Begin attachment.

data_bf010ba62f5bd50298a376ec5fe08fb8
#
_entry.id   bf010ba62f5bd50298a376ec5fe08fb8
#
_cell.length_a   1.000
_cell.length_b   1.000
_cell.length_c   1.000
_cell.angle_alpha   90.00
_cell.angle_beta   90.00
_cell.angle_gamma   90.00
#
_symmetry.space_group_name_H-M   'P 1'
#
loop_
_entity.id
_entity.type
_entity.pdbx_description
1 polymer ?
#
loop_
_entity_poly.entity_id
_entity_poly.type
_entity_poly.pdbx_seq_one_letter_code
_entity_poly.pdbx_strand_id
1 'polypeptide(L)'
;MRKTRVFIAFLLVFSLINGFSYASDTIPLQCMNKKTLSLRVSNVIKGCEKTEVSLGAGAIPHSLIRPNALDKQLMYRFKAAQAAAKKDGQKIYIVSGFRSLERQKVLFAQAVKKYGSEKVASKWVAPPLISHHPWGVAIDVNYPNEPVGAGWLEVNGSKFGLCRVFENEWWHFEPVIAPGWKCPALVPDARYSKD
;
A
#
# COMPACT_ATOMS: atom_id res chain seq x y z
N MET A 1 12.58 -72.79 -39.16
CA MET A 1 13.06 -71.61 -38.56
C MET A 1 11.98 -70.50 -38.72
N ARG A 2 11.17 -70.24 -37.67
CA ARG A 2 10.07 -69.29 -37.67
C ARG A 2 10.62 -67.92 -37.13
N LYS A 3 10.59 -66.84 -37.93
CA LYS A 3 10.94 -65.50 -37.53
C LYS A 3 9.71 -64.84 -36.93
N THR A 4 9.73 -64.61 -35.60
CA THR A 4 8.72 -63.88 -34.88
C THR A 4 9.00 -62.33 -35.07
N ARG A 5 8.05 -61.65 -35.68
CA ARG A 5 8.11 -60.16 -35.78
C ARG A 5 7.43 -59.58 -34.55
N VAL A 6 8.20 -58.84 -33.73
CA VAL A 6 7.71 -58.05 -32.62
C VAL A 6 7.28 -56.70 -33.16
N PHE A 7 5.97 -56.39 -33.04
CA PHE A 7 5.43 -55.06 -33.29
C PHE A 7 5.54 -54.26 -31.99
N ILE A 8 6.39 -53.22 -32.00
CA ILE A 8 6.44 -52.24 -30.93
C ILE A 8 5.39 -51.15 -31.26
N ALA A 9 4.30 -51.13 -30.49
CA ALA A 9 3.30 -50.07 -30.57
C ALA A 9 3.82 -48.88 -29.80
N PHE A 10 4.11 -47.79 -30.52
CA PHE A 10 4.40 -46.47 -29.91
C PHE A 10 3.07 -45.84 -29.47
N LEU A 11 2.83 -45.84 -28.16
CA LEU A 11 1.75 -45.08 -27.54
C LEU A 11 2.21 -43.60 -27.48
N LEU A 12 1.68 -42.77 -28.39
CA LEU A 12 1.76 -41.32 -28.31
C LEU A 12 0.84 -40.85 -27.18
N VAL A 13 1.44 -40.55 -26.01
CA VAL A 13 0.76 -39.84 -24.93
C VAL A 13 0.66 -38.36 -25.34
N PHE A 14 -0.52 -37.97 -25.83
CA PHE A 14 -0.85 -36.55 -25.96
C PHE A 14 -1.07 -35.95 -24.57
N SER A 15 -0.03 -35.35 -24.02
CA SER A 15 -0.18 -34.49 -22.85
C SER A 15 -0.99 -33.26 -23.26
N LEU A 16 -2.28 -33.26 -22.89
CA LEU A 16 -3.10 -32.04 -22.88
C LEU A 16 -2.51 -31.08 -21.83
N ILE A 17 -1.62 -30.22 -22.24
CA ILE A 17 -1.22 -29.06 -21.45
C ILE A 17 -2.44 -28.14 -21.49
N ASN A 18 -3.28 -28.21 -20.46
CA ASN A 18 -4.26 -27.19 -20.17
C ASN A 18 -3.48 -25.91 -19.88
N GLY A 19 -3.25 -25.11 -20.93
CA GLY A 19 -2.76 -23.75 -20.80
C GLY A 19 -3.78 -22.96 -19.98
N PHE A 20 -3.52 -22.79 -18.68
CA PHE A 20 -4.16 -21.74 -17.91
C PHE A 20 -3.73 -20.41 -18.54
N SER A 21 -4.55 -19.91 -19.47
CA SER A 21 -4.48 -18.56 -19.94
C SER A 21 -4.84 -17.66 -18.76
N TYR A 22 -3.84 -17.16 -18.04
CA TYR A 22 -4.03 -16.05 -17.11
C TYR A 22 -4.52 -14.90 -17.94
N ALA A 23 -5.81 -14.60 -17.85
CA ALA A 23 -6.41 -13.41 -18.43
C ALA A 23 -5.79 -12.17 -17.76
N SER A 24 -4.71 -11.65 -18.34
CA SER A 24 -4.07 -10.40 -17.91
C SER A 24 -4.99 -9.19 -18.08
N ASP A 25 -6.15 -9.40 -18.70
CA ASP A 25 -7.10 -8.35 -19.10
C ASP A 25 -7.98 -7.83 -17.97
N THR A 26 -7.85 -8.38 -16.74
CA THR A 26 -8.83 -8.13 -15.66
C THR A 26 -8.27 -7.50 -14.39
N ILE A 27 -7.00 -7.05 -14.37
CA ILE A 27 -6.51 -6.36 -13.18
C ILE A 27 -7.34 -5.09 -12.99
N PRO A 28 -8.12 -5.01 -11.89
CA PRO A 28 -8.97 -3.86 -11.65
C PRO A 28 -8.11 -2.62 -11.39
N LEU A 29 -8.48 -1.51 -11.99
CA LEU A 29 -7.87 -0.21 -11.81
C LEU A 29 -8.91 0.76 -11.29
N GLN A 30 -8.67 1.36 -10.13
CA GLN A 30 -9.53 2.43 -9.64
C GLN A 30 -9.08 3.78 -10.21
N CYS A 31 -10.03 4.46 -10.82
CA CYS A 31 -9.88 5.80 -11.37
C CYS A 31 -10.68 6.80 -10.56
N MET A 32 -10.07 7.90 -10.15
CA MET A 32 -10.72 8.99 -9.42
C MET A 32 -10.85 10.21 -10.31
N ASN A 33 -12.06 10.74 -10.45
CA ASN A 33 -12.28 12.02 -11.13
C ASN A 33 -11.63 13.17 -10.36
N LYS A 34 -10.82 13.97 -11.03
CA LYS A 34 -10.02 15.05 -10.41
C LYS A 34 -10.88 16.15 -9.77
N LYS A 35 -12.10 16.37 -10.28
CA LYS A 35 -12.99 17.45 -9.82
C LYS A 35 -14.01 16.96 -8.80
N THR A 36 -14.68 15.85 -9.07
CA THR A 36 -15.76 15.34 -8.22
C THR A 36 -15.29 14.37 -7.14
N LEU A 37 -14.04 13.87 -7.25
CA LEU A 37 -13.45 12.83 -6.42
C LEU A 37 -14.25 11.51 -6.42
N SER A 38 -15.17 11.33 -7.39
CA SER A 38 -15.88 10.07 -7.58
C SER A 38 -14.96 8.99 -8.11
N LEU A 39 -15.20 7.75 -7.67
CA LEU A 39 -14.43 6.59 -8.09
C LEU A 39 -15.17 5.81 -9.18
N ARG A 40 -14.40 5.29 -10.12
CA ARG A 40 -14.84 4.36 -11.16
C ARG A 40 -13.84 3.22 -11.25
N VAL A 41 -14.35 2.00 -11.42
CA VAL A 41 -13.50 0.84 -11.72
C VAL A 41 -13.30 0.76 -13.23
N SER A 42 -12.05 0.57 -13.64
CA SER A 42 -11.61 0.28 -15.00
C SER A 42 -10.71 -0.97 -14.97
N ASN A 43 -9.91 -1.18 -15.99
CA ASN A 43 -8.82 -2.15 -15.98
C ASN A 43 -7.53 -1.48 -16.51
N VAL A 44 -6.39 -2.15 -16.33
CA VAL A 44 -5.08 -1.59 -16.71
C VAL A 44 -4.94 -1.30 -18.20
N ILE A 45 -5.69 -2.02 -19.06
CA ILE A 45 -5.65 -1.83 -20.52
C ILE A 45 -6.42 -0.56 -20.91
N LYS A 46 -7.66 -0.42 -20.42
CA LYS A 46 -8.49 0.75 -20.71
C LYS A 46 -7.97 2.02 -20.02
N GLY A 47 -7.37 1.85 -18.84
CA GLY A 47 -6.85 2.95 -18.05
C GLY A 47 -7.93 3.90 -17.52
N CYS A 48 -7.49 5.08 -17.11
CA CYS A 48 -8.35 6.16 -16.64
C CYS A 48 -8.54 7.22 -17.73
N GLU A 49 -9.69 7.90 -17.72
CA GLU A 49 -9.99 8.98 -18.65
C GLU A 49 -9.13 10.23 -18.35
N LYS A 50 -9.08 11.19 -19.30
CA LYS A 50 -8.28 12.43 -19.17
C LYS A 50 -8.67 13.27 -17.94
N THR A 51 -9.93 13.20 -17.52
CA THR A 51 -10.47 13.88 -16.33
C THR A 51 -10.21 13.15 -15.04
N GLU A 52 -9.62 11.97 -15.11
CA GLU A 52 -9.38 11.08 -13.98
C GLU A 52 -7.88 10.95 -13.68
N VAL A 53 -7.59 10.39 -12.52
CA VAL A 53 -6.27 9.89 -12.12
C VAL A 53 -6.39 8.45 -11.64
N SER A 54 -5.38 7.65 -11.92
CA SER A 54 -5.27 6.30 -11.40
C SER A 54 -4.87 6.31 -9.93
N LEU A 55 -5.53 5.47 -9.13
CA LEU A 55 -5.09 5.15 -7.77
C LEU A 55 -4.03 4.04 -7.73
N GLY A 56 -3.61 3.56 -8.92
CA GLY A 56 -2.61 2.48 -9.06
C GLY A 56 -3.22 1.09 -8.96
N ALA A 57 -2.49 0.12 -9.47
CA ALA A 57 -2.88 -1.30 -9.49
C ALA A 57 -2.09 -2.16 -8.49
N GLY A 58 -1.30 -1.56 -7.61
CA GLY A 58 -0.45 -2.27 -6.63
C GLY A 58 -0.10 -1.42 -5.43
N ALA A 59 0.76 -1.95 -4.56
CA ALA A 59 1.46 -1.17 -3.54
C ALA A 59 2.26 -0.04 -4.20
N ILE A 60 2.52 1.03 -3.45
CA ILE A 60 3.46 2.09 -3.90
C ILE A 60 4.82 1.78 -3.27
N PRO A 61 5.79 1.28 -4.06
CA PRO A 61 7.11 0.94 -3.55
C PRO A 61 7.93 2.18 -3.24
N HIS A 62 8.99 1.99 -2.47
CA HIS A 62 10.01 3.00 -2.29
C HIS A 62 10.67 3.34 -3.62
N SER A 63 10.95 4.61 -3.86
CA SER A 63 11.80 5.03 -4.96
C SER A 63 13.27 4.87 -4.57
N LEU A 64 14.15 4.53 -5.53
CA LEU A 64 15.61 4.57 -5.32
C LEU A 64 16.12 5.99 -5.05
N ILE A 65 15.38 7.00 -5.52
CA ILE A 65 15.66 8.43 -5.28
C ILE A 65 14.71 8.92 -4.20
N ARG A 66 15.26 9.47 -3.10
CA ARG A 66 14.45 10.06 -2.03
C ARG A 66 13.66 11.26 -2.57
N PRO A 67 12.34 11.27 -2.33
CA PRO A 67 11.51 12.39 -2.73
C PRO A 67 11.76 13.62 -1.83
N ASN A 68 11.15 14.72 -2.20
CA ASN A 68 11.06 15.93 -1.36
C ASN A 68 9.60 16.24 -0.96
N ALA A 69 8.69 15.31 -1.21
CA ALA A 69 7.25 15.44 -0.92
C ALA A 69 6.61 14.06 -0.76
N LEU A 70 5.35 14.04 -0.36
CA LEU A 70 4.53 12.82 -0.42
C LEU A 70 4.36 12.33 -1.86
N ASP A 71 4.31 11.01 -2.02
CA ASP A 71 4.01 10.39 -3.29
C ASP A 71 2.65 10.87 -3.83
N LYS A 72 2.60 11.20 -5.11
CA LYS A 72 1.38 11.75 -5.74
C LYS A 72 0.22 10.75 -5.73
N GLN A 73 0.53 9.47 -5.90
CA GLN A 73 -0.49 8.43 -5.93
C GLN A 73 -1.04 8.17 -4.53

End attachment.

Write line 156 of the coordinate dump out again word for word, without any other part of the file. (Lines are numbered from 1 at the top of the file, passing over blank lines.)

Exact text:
C SER A 42 -10.71 -0.97 -14.97